Henry Boerner, chairman of the Governance and Accountability Institute, said the publics rage against Wall Street is focused not so much on suspected criminal activity as on the unfairness, lack of ethics and irresponsibility of bankers. However, he said, it is the regulators who should be faulted for allowing Wall Street bankers to take risks, shatter the economy and walk away with big bonuses.

    "Voters, constituents, investors, employees, borrowers, homeowners, public officials, entrepreneurs — all have been impacted by the risky and at times reckless behavior of the leaders of the nations largest financial services organizations," he said.

  6. Watch starts @12:20

  7. US Does Not Have Capitalism Now: Stiglitz

    "An awful lot of people are not managing their own money," Stiglitz said. "In old-style 19th Century capitalism, I owned my company, I made a mistake, I bore the consequences."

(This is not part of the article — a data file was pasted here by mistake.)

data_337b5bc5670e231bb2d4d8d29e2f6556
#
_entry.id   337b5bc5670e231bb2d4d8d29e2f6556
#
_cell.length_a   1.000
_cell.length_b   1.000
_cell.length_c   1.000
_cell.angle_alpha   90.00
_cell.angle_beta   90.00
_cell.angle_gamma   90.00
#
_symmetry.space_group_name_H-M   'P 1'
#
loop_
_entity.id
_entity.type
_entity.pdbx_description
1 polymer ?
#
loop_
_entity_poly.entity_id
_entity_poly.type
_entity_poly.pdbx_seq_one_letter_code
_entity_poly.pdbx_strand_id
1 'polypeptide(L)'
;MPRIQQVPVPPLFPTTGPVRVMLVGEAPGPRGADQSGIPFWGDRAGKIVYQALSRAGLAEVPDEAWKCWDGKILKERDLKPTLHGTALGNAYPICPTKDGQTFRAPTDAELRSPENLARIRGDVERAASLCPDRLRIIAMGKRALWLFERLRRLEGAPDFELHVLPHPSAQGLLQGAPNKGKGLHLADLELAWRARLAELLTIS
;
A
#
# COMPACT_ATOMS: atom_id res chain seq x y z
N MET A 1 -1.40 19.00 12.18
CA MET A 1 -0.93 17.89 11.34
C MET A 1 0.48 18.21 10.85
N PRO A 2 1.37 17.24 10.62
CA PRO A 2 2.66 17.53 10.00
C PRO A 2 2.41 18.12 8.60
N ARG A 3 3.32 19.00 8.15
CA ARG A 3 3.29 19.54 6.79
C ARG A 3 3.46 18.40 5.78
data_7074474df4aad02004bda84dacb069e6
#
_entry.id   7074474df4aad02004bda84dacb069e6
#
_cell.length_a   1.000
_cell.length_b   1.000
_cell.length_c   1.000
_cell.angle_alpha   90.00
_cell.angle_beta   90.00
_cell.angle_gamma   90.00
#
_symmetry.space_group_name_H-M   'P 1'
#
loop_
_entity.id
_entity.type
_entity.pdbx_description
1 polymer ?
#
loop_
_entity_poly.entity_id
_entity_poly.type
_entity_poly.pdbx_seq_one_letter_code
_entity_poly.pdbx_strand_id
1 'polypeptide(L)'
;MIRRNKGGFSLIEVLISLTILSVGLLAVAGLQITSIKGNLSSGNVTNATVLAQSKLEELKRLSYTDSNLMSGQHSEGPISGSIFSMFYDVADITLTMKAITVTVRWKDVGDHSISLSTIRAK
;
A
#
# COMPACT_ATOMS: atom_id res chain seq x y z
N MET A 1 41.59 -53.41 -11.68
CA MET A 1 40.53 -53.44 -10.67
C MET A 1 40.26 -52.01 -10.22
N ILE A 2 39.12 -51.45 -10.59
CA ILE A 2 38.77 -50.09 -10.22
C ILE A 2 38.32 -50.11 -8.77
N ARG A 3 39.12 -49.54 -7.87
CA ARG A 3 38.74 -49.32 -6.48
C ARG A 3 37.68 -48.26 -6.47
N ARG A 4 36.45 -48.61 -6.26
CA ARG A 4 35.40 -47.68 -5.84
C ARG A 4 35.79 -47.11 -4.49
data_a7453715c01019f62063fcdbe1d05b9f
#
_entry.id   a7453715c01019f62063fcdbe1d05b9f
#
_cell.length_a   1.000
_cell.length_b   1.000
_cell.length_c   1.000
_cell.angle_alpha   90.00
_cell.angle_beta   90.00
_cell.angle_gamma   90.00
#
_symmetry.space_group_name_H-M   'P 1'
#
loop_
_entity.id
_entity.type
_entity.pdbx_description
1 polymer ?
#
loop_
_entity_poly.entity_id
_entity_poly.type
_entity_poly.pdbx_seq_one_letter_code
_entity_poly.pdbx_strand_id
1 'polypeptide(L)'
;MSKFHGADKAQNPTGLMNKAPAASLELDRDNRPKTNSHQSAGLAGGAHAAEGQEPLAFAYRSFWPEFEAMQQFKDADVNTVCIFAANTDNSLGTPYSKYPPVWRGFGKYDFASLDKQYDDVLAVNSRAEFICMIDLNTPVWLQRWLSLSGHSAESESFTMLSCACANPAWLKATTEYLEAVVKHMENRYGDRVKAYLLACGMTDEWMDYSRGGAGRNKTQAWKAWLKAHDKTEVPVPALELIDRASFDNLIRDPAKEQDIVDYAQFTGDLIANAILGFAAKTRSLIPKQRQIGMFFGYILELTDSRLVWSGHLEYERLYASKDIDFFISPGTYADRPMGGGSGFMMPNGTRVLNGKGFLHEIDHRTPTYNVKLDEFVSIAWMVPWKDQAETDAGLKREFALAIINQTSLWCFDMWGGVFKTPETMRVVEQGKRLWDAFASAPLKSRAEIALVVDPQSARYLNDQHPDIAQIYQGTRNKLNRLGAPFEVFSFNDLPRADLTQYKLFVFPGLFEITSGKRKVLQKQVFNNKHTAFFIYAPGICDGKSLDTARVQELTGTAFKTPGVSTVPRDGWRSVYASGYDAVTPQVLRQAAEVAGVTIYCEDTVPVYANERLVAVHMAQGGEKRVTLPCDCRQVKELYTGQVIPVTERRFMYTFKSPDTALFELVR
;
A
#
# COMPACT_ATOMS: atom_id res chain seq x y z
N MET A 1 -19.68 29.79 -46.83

"Today, (at) most of the big companies you have managers who, when things go well, walk off with a lot of money. When things go bad the shareholders bear the costs," he said.

  8. Oh, The Truth Is The Banks Are Insolvent? (Still)

    RealtryTrac says that three million foreclosures are likely this year and that as much as 23% of all mortgages are currently in negative equity - that is, any second line is severely impaired on that property and may be worthless.

    All the BS and games has not changed a thing. The big banks all claim to be "committed" to working with the Treasury on these programs, but the fact of the matter is that if they are forced to recognize reality they are insolvent.

    But the conundrum is that in order to normalize the economy and lending environment we must stop playing games with home prices. House prices must contract to where average Americans can afford to buy them without using exotic and tricky loans.,-The-Truth-Is-The-Banks-Are-Insolvent-Still.html

  9. 10 reasons Obama is failing 95 million investors
    Commentary: Why his fat-cat bankers are destroying capitalism and democracy